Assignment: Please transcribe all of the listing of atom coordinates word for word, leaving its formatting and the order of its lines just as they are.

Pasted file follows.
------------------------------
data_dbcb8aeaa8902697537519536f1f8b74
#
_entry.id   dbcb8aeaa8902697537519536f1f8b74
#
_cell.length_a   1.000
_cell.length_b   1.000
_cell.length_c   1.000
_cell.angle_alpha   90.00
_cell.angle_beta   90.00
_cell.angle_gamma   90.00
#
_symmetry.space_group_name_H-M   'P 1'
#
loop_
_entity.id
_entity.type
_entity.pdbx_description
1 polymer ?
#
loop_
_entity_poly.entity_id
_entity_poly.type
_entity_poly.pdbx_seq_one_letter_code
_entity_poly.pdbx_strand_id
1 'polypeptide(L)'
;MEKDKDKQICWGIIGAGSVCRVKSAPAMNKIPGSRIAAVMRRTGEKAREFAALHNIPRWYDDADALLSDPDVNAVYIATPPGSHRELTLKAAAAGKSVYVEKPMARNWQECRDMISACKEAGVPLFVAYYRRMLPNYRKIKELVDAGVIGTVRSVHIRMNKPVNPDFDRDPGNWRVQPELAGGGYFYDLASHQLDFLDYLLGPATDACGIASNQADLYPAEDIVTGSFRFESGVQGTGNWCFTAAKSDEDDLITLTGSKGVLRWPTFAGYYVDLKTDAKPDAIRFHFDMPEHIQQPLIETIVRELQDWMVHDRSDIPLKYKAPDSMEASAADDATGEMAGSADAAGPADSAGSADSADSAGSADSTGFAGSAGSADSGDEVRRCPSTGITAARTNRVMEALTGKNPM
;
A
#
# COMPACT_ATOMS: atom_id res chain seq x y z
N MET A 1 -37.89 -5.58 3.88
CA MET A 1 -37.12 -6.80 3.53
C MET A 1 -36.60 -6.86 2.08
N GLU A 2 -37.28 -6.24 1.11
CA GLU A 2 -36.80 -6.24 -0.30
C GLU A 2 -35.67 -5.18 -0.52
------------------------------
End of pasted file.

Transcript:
data_dbcb8aeaa8902697537519536f1f8b74
#
_entry.id   dbcb8aeaa8902697537519536f1f8b74
#
_cell.length_a   1.000
_cell.length_b   1.000
_cell.length_c   1.000
_cell.angle_alpha   90.00
_cell.angle_beta   90.00
_cell.angle_gamma   90.00
#
_symmetry.space_group_name_H-M   'P 1'
#
loop_
_entity.id
_entity.type
_entity.pdbx_description
1 polymer ?
#
loop_
_entity_poly.entity_id
_entity_poly.type
_entity_poly.pdbx_seq_one_letter_code
_entity_poly.pdbx_strand_id
1 'polypeptide(L)'
;MEKDKDKQICWGIIGAGSVCRVKSAPAMNKIPGSRIAAVMRRTGEKAREFAALHNIPRWYDDADALLSDPDVNAVYIATPPGSHRELTLKAAAAGKSVYVEKPMARNWQECRDMISACKEAGVPLFVAYYRRMLPNYRKIKELVDAGVIGTVRSVHIRMNKPVNPDFDRDPGNWRVQPELAGGGYFYDLASHQLDFLDYLLGPATDACGIASNQADLYPAEDIVTGSFRFESGVQGTGNWCFTAAKSDEDDLITLTGSKGVLRWPTFAGYYVDLKTDAKPDAIRFHFDMPEHIQQPLIETIVRELQDWMVHDRSDIPLKYKAPDSMEASAADDATGEMAGSADAAGPADSAGSADSADSAGSADSTGFAGSAGSADSGDEVRRCPSTGITAARTNRVMEALTGKNPM
;
A
#
# COMPACT_ATOMS: atom_id res chain seq x y z
N MET A 1 -37.89 -5.58 3.88
CA MET A 1 -37.12 -6.80 3.53
C MET A 1 -36.60 -6.86 2.08
N GLU A 2 -37.28 -6.24 1.11
CA GLU A 2 -36.80 -6.24 -0.30
C GLU A 2 -35.67 -5.18 -0.52